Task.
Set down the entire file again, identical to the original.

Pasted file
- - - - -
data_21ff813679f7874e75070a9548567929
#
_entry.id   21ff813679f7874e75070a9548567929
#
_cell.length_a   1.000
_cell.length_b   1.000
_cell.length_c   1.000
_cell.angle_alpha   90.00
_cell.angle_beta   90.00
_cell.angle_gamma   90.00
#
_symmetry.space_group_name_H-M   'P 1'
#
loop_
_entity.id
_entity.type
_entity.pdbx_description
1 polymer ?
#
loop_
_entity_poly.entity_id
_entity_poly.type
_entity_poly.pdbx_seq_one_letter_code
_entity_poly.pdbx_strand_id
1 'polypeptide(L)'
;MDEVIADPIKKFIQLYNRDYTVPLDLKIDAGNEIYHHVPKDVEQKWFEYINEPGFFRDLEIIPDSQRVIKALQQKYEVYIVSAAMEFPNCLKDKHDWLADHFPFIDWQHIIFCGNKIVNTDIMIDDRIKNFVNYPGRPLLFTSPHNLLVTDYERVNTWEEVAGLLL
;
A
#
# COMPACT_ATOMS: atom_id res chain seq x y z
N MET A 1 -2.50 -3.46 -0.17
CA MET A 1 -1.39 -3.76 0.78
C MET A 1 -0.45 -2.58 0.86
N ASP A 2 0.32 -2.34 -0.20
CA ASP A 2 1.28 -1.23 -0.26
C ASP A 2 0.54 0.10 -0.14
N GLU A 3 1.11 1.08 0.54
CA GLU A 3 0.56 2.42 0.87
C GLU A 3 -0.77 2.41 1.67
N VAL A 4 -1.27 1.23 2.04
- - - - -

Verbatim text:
data_21ff813679f7874e75070a9548567929
#
_entry.id   21ff813679f7874e75070a9548567929
#
_cell.length_a   1.000
_cell.length_b   1.000
_cell.length_c   1.000
_cell.angle_alpha   90.00
_cell.angle_beta   90.00
_cell.angle_gamma   90.00
#
_symmetry.space_group_name_H-M   'P 1'
#
loop_
_entity.id
_entity.type
_entity.pdbx_description
1 polymer ?
#
loop_
_entity_poly.entity_id
_entity_poly.type
_entity_poly.pdbx_seq_one_letter_code
_entity_poly.pdbx_strand_id
1 'polypeptide(L)'
;MDEVIADPIKKFIQLYNRDYTVPLDLKIDAGNEIYHHVPKDVEQKWFEYINEPGFFRDLEIIPDSQRVIKALQQKYEVYIVSAAMEFPNCLKDKHDWLADHFPFIDWQHIIFCGNKIVNTDIMIDDRIKNFVNYPGRPLLFTSPHNLLVTDYERVNTWEEVAGLLL
;
A
#
# COMPACT_ATOMS: atom_id res chain seq x y z
N MET A 1 -2.50 -3.46 -0.17
CA MET A 1 -1.39 -3.76 0.78
C MET A 1 -0.45 -2.58 0.86
N ASP A 2 0.32 -2.34 -0.20
CA ASP A 2 1.28 -1.23 -0.26
C ASP A 2 0.54 0.10 -0.14
N GLU A 3 1.11 1.08 0.54
CA GLU A 3 0.56 2.42 0.87
C GLU A 3 -0.77 2.41 1.67
N VAL A 4 -1.27 1.23 2.04